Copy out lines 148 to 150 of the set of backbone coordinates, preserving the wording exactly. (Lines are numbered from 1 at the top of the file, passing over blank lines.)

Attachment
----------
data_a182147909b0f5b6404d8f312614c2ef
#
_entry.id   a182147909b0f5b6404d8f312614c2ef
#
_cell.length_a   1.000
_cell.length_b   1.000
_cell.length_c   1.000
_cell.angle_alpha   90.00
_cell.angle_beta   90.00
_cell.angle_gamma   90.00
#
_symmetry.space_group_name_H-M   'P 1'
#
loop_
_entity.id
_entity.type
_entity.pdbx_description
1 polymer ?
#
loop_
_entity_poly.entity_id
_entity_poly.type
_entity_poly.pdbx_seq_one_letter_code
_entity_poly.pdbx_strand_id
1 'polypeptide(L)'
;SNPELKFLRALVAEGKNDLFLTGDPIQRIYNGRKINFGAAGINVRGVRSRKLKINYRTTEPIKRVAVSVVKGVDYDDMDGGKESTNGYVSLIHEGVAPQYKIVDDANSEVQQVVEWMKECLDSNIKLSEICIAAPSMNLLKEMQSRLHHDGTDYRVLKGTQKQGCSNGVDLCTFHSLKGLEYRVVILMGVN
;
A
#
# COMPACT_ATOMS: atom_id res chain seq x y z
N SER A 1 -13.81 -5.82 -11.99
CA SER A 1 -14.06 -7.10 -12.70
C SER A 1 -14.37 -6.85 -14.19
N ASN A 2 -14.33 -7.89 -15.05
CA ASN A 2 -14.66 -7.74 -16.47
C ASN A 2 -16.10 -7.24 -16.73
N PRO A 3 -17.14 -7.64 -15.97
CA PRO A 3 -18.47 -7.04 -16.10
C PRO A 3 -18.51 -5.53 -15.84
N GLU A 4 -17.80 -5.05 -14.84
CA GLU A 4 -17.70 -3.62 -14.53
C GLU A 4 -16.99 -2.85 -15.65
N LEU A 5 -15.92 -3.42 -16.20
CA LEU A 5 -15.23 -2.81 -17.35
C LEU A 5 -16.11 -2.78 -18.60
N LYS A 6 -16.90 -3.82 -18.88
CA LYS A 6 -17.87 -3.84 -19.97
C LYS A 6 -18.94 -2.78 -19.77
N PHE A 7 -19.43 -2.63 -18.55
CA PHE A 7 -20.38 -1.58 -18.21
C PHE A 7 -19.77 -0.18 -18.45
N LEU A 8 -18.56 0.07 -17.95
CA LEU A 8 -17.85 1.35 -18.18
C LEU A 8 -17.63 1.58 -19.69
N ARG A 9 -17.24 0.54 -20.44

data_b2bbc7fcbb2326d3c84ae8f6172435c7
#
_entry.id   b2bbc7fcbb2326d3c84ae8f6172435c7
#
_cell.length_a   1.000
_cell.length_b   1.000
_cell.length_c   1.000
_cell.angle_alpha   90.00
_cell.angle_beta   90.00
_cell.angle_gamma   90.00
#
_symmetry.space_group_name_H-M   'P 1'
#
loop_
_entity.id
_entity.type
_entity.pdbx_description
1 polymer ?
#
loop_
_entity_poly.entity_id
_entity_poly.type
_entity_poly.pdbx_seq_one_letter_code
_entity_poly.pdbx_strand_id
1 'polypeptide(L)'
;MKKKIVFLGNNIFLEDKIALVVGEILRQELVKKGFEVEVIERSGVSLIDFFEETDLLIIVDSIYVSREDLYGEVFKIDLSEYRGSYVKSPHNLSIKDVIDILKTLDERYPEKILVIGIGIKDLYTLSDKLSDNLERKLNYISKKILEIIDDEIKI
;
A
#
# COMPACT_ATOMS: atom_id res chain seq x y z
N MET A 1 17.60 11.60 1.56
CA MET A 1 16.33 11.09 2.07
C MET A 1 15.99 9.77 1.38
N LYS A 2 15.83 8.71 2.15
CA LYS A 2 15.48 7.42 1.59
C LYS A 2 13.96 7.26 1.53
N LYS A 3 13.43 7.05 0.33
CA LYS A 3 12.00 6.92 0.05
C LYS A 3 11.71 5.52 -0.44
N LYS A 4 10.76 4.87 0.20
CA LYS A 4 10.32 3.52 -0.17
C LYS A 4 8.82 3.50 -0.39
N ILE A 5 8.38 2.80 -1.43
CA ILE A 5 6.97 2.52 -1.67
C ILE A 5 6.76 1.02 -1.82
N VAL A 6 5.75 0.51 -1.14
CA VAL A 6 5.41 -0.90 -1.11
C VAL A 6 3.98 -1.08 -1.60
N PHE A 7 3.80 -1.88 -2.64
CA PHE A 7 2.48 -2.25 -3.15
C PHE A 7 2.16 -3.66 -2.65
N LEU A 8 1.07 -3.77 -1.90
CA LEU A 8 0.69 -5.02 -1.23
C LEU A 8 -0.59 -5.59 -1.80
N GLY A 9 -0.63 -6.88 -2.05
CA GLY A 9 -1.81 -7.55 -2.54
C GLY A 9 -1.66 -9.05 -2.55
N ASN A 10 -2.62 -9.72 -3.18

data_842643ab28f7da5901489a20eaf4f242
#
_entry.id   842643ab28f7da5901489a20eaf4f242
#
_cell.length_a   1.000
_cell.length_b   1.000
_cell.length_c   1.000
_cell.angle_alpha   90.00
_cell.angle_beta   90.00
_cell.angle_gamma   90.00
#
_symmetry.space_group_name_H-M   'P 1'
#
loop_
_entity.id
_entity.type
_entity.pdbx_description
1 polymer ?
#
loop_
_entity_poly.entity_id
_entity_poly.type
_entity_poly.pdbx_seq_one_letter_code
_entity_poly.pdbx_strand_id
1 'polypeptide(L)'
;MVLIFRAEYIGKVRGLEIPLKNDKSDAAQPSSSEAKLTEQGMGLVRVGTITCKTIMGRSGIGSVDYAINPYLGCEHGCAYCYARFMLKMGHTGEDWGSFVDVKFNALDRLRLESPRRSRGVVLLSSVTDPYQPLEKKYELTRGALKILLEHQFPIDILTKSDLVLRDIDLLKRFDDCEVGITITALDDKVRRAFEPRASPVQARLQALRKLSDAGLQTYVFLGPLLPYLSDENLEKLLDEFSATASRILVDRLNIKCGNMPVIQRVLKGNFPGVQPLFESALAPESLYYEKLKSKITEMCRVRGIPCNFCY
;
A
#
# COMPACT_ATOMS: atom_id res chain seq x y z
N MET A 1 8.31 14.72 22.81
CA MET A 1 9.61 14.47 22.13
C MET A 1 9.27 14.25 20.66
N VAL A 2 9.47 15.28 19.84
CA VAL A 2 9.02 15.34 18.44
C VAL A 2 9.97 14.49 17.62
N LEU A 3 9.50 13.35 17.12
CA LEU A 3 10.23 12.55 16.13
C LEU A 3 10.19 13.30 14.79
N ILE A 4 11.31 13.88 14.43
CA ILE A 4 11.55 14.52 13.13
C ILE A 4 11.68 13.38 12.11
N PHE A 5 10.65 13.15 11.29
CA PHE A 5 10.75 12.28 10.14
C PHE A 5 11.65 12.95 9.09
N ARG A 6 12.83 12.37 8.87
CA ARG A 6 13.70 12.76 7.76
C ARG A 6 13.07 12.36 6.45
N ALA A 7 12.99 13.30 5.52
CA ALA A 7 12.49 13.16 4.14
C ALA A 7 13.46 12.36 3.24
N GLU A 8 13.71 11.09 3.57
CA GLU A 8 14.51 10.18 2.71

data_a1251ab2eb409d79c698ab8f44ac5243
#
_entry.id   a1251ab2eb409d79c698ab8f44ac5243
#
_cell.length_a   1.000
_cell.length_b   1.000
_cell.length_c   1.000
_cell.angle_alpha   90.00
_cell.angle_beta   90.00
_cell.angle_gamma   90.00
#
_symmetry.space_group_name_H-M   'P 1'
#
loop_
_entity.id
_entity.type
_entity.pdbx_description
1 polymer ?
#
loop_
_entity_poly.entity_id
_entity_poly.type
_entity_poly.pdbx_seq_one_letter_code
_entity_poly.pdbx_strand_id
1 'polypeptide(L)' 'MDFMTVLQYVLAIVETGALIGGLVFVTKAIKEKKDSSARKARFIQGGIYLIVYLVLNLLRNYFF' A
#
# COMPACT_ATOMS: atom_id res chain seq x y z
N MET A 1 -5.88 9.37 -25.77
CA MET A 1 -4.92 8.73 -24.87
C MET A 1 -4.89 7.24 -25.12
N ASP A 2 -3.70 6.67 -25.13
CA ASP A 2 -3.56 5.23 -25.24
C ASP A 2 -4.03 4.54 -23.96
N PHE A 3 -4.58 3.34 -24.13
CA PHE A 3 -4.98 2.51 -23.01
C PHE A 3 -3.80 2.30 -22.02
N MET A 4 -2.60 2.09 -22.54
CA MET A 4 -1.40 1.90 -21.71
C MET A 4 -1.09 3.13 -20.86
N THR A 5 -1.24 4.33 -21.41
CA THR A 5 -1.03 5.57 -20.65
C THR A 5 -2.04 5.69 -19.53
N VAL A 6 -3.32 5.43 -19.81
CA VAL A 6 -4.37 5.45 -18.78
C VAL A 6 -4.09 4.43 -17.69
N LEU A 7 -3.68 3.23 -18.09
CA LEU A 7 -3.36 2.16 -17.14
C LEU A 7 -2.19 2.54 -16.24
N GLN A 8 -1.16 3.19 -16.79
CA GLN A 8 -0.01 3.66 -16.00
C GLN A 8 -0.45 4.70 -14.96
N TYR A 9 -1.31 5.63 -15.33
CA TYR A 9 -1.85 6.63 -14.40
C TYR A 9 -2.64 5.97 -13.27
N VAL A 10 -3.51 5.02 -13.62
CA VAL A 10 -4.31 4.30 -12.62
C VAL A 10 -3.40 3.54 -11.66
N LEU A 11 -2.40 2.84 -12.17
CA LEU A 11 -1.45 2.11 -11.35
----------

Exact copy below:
CA VAL A 2 9.02 15.34 18.44
C VAL A 2 9.97 14.49 17.62
N LEU A 3 9.50 13.35 17.12